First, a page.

EGAS says ready for new negotiations over Damietta LNG plant
Ahram Online, , Saturday 25 Apr 2020
The February agreement would have rendered the plant 50 percent owned by Eni, 40 percent by EGAS, and 10 percent by EGPC


Egypt's Natural Gas Holding Company (EGAS) stated on Friday it is ready to start a new round of negotiations over the idle Damietta gas liquefaction plant in northern Egypt following the termination of the facility's settlement agreements.

In late February, EGAS signed settlement and framework agreements with Italy's ENI, Spain's Naturgy, Union Venusa Gas, the Spanish Egyptian Natural Gas Company (SEGAS), and the Egyptian General Petroleum Corporation (EGPC).

According to the deals, the Damietta plant was planned to restart in June after resolving a handful of disputes between the Italian and Spanish sides on one hand and the Egyptian companies on the other.

EGAS said on Friday it had implemented some of the conditions stated in the agreements and was ready to implement the rest of them.

“Due to the coronavirus pandemic, other parties who had signed the contracts were unable to implement some conditions, which resulted in the termination of the agreements signed on 27 February,” EGAS said.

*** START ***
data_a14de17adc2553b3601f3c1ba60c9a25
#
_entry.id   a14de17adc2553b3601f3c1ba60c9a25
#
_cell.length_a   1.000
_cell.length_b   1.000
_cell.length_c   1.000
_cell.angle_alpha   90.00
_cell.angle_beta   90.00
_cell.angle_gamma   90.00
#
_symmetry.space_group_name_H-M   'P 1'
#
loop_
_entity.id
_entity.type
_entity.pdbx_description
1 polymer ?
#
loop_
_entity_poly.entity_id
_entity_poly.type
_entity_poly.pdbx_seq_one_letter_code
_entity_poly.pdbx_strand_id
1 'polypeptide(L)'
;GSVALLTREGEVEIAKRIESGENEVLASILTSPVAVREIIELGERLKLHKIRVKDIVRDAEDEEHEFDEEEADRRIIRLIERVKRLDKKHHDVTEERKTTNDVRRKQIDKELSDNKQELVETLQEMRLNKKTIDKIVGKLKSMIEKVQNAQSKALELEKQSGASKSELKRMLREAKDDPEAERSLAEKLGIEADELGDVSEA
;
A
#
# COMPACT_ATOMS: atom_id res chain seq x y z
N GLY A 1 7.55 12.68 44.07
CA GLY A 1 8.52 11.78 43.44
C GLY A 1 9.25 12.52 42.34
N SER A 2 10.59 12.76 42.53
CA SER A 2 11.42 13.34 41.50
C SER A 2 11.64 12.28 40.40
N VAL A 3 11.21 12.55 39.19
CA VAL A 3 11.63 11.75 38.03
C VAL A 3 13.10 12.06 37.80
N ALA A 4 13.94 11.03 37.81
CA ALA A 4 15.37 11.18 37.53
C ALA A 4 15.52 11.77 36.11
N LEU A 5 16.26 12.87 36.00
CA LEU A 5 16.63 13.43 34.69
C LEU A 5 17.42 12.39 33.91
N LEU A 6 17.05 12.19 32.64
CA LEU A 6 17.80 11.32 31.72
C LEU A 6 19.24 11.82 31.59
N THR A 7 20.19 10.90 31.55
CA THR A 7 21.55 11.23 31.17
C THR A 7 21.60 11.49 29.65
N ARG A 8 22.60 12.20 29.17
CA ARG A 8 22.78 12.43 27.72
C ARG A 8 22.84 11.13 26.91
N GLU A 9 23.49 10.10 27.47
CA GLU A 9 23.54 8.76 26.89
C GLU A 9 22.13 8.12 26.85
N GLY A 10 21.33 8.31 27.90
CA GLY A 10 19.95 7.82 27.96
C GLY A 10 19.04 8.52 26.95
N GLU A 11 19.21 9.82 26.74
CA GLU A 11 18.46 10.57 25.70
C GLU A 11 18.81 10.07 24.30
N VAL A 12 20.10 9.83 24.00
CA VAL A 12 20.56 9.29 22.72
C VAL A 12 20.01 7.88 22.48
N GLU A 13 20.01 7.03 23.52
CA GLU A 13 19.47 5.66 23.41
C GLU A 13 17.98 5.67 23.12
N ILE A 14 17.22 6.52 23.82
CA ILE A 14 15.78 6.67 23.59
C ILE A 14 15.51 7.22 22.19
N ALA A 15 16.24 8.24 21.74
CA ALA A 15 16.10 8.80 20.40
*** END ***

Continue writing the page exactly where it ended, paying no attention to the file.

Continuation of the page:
“The company is up for new negotiations, taking into account some conditions,” the statement stressed.

The Damietta facility, which has a capacity of 7.56 billion cubic metres per year, has been idle since the end of 2012 when a popular uprising hit gas supplies in Egypt and the government was forced to import gas to meet domestic demand, said Reuters.

With the recent petroleum discoveries, Cairo now has a surplus of gas that it can export through liquefied natural gas (LNG) plants.

The Damietta plant was 80 percent owned by Union Fenosa Gas (UFG), the joint venture between Eni and Naturgy, with the rest split evenly between EGAS and EGPC.

The February agreement would have rendered the plant 50 percent owned by Eni, 40 percent by EGAS, and 10 percent by EGPC.

Naturgy said on Thursday the deal struck with Eni and the Egyptian government has fallen through, adding that the agreement was based on a series of conditions which had not been met, but that it was still open to seeking a friendly solution to the dispute.

Eni's spokesman said the company is in touch with the other parties and is willing to set the framework of a possible new agreement.

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